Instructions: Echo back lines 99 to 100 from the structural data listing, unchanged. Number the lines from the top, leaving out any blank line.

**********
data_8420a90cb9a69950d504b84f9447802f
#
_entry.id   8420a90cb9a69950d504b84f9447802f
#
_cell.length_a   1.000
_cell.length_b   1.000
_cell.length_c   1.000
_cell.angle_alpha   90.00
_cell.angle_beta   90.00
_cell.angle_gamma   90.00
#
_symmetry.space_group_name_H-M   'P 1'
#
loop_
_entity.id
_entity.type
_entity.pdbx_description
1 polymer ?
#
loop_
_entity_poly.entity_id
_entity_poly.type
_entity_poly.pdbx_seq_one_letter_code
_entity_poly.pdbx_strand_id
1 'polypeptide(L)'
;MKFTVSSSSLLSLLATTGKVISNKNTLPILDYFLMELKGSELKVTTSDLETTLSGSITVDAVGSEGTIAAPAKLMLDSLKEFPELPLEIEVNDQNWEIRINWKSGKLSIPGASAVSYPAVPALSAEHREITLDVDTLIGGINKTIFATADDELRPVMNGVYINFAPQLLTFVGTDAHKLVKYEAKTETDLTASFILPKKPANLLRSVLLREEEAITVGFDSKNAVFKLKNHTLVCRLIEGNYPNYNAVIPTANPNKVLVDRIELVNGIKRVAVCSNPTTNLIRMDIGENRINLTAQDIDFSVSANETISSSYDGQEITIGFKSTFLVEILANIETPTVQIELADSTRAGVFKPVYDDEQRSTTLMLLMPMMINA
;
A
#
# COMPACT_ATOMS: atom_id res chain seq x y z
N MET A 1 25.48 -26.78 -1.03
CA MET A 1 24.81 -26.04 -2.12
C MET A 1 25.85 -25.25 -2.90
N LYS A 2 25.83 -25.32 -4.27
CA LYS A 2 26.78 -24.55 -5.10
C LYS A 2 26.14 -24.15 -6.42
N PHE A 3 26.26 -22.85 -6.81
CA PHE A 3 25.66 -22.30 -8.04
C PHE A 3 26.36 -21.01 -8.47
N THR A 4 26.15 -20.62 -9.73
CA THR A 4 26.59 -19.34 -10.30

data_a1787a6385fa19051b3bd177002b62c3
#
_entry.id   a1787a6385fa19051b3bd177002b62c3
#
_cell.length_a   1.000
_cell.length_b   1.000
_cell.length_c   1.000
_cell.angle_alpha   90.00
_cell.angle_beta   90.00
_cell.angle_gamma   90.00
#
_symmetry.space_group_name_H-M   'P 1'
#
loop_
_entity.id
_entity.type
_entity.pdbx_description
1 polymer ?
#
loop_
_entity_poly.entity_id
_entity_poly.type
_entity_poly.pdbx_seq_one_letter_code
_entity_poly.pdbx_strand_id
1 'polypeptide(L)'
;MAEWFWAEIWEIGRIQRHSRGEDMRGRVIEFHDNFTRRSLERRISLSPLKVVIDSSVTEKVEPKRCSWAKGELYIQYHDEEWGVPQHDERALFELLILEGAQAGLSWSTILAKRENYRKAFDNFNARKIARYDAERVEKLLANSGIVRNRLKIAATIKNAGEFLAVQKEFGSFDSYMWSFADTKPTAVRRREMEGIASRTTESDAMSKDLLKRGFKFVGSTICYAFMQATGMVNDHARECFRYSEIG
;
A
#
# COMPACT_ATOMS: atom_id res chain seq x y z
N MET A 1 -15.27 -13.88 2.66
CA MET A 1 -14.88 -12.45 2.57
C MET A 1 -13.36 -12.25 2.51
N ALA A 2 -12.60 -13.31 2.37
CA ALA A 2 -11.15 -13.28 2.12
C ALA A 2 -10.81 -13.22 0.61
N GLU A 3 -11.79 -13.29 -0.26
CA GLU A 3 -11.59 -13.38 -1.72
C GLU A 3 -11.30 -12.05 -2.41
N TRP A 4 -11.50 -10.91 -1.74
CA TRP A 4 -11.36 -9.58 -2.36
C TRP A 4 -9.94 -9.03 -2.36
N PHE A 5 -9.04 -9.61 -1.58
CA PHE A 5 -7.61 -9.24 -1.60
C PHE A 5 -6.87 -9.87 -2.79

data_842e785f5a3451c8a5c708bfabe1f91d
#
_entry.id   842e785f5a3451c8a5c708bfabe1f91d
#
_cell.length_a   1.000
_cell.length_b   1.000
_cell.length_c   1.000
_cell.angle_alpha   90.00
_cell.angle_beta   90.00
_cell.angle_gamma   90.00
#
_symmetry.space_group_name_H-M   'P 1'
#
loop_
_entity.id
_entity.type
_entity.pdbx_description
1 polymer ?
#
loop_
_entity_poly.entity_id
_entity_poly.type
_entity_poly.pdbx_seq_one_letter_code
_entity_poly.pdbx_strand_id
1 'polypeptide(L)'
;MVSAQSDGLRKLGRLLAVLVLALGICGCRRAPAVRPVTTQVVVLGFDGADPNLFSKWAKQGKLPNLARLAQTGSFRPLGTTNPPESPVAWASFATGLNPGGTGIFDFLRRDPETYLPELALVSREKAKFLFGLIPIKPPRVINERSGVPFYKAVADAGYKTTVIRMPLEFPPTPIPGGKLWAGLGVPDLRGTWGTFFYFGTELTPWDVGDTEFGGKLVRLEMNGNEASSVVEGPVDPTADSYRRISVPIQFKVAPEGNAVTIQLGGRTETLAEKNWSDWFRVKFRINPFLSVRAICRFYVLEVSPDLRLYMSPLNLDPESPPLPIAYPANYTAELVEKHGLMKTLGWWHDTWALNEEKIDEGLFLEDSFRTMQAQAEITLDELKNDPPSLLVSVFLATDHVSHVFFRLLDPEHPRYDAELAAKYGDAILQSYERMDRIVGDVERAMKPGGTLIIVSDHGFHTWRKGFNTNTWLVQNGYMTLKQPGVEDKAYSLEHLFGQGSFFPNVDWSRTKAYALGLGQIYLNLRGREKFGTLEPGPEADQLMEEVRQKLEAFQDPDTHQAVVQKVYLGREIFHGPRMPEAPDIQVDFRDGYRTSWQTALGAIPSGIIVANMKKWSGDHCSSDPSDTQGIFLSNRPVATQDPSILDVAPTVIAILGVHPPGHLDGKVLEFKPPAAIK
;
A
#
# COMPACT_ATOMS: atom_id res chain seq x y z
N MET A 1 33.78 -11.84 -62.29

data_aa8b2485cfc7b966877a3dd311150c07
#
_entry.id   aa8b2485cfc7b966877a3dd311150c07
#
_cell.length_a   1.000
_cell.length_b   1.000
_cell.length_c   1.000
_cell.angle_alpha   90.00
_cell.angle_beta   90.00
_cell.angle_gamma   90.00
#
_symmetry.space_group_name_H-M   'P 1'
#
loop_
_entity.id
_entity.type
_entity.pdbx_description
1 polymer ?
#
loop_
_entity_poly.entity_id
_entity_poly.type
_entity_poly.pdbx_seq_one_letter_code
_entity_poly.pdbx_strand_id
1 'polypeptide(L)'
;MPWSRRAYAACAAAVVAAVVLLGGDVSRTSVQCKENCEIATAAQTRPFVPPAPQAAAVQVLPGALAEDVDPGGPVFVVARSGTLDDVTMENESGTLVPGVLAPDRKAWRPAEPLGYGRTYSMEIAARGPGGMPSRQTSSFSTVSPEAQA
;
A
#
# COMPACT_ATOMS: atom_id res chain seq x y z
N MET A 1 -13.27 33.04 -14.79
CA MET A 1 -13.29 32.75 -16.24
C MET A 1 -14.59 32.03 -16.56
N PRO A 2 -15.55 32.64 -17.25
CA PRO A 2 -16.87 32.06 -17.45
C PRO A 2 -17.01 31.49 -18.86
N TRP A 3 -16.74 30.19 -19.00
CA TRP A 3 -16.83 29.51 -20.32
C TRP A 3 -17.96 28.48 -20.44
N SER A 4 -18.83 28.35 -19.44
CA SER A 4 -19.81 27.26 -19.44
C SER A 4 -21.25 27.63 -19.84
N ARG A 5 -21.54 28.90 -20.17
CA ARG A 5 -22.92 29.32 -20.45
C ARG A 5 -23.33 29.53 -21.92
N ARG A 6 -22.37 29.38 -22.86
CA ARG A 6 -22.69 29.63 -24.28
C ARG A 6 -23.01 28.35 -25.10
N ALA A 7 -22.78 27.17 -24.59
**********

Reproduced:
#
loop_